Tennis

A perfect serve: Match-day nutrition


Choosing the right foods, and the right time to eat them, is critical for an optimal performance on a match day. 

Melbourne, Australia, 2 March 2021 | Tennis Australia

You’re all set with your game plan on the tennis court, but what about on your plate? 

Choosing the right foods, and the right time to eat them, is critical for any athlete’s optimal performance on a match day. 

“You need to begin your competitive day adequately fuelled and hydrated – and regardless of timing or personal preferences, it all comes down to preparation,” explains Jo Shinewell, Tennis Australia’s National Performance Dietician. 

“That means pre-match eating planned, mid-match food and drinks packed, and appropriate post-match nutritional choices at the ready.”

There’s no need to dust off the kitchen scales and get overly scientific about your macros: Here, Shinewell breaks down the basics with some easy tips for match-day meal planning.

First up, pre-match. Shinewell says the focus for this meal should be on carbohydrates, which serve as fast fuel that the body can easily access during play.

Example meals may include a breakfast of low-sugar cereal and yoghurt, toast with nut butter or a lunch comprising a healthy sandwich, fruit and water.

Shinewell suggests including some form of protein, and going easy on fibre intake. While it’s a nutrient critical to a healthy diet, too much fibre before a game could be difficult to digest and over-filling.

]“It’s best to consume easily digestible foods as you head into your match,” she says.

Along with high sugar cereals that could lead to a mid-match energy crash, Shinewell says it’s also best to avoid eating any food that’s unfamiliar or new – this is not the time for culinary adventures.

“Leave any nutritional testing for training times,” she says.  

If you’re finding pre-match nerves messing with your appetite, a liquid breakfast meal may help.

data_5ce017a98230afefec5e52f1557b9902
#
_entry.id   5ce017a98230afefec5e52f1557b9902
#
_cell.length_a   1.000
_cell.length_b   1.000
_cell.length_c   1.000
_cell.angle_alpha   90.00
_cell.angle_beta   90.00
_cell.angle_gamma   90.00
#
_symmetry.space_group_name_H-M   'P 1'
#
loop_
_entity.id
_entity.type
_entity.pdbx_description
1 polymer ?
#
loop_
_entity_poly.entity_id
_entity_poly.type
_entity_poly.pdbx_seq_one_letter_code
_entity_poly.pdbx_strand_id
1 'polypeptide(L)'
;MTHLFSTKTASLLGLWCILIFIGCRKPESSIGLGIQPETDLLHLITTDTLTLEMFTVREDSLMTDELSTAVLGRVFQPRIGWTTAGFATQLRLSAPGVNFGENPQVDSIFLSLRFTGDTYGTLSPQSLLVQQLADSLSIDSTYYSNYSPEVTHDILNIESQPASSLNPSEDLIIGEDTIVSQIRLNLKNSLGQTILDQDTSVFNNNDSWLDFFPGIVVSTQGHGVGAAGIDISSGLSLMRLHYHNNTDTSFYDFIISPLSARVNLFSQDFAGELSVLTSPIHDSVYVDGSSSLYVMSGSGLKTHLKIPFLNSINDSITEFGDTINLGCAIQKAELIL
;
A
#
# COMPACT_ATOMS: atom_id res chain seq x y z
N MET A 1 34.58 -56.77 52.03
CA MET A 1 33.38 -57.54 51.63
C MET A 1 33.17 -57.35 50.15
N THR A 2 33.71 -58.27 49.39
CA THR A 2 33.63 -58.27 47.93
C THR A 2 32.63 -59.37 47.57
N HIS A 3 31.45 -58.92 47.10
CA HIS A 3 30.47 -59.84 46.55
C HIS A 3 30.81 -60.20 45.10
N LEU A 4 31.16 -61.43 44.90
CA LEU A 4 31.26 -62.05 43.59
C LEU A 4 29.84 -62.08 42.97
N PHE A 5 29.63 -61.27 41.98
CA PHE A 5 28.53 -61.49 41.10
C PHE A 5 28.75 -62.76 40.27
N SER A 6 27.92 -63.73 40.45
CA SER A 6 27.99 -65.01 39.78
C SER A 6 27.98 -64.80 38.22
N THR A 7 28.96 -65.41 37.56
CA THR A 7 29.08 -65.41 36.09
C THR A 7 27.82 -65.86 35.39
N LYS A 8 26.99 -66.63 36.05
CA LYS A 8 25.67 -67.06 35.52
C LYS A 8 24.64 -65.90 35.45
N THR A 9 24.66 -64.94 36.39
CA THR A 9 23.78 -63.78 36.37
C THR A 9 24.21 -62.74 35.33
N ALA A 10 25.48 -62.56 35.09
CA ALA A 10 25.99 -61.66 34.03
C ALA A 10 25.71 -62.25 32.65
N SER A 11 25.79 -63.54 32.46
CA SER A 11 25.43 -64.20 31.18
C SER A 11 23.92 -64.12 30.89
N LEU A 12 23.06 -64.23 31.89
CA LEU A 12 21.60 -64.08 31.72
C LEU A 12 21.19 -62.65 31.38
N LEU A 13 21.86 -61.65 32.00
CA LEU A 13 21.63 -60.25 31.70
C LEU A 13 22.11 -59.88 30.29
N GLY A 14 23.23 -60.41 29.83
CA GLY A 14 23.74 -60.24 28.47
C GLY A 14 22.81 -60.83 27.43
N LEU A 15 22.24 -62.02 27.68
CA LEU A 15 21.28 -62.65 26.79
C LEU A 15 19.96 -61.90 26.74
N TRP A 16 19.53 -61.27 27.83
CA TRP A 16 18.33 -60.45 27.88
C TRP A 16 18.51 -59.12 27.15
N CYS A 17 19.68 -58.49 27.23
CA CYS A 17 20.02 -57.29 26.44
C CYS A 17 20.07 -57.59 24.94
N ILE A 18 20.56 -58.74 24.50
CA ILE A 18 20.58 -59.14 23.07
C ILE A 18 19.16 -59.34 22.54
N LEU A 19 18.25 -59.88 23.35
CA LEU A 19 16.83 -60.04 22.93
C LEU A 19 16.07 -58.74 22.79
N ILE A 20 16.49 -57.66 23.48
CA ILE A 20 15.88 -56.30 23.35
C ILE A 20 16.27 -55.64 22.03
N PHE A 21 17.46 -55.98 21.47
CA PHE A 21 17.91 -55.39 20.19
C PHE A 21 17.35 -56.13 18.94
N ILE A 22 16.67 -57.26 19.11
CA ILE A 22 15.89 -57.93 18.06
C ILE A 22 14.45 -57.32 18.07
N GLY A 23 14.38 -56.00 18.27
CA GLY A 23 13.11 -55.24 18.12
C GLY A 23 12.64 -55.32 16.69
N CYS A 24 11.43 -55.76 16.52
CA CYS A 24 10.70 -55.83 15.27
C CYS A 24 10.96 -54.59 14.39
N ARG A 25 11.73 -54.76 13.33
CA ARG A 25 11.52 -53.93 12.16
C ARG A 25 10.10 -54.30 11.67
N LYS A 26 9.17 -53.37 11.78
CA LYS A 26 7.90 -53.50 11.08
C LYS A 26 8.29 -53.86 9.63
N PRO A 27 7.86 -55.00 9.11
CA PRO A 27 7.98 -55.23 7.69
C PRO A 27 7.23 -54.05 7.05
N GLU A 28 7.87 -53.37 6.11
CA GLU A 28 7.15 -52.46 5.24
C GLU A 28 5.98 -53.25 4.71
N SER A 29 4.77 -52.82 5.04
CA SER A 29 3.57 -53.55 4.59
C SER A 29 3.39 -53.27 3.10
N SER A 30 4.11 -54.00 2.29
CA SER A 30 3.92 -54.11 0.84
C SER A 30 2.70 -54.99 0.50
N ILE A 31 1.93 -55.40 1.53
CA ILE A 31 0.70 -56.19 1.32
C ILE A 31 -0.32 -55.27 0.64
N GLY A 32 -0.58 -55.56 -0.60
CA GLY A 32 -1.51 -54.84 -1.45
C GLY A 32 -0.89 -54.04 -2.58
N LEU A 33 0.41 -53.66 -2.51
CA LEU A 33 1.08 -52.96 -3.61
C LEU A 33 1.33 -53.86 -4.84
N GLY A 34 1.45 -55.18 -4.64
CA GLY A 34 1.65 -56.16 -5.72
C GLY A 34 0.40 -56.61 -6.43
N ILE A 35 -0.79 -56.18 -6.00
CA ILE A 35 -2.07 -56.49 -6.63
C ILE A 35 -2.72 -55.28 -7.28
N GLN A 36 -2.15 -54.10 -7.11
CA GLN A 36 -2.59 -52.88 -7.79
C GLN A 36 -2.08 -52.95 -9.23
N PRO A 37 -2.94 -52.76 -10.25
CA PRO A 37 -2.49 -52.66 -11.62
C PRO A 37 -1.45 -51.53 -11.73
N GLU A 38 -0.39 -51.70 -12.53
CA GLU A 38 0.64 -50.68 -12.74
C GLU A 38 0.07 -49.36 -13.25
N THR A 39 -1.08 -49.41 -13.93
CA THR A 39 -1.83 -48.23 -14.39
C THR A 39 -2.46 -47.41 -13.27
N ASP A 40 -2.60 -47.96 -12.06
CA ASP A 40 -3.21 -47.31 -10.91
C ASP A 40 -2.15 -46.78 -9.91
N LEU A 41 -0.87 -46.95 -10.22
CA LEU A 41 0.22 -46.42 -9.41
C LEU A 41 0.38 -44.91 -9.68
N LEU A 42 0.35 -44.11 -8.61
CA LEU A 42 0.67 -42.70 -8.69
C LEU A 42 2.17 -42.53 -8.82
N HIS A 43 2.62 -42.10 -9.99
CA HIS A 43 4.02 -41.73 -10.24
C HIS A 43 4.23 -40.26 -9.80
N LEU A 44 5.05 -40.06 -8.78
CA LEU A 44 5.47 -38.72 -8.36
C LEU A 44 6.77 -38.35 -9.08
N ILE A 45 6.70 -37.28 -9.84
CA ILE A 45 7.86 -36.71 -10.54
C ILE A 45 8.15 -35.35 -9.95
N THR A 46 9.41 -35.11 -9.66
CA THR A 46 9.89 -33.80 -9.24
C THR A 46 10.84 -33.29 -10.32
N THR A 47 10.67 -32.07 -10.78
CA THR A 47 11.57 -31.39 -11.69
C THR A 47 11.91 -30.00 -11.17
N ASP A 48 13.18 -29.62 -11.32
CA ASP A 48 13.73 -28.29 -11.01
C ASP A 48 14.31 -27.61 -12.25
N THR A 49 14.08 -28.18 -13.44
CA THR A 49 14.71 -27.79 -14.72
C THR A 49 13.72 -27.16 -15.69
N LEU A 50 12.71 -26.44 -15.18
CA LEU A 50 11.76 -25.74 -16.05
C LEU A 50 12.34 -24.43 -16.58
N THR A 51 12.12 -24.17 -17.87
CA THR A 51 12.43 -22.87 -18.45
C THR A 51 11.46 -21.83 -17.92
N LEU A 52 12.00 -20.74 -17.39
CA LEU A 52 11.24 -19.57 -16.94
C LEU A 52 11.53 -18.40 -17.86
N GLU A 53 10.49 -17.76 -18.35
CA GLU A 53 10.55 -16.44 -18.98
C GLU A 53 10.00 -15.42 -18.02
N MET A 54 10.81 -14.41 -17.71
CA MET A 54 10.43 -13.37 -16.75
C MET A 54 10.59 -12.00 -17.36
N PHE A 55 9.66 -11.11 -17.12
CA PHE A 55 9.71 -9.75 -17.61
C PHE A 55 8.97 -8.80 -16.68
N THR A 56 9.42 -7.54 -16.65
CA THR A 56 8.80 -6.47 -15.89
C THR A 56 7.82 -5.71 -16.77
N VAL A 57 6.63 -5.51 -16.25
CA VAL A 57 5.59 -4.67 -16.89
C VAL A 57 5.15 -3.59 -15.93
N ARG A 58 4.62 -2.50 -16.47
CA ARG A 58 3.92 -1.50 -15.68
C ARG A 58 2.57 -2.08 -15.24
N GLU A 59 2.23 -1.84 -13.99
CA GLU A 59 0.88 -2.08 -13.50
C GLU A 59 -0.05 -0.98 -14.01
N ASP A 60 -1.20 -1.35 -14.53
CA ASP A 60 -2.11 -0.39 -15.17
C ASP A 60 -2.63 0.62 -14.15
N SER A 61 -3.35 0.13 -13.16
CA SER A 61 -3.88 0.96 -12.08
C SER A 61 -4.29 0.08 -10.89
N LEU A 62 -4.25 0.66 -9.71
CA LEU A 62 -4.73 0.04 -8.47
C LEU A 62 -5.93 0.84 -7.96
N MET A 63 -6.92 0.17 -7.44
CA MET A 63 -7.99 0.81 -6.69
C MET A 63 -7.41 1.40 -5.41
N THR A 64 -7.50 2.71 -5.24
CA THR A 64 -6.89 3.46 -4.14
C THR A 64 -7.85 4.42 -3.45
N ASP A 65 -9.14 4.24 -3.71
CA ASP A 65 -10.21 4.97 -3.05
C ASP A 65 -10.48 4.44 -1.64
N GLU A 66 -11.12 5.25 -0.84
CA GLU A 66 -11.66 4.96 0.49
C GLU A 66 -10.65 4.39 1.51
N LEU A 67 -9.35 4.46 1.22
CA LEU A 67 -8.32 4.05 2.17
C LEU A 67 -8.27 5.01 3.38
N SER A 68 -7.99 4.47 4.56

This meal is best eaten several hours before you step on court. 

“Ideally, your competitive timetable will be neatly mapped out – but if timeframes vary, you can regularly consume small amounts of food heading into the match,” Shinewell notes. 

During competition, one consideration is key: Hydration. Shinewell implores athletes to take regular sips of water, before feeling thirsty.

“The adrenaline of a match can prevent that sensation from even occurring,” she says. 

Be sure to pack some snacks in your bag, particularly for the times your match stretches beyond the hour-mark. 

“Your body generally has 90 minutes of fuel to work with,” Shinewell explains. “Adding some food and fluid will ensure energy is released into the blood stream while you’re competing.” 

Compact and transportable go-tos here include bananas, sandwiches and energy bars or gels.

You’ve won your game, and now it’s time to replenish those energy stores. Shinewell says post-match nutrition is equally important – if not more important – than pre-match eating. 

“Your body needs to recover lost fuel stores in time for your next training or tennis session,” Shinewell explains.

She recommends eating within 30-60 minutes of completing your match; either a snack or meal that incorporates both carbohydrates and protein, to help repair strained muscles. Aim for 20 grams of protein and 0.8 grams of carbohydrates per kilogram of body weight.

Some of Shinewell’s favourite options here include protein-filled sandwiches, crackers topped with healthy proteins (such as tuna, chicken or low-fat cheese), dried fruit and nuts, and homemade smoothies. 

Finally, top off your post-match meal with a slice of juicy fruit, such as watermelon, to help replenish fluids lost on court. With the right recovery foods and plenty of hydration you’ll quickly be ready for your next big game. 

Edited from an original Australian Tennis Magazine feature 



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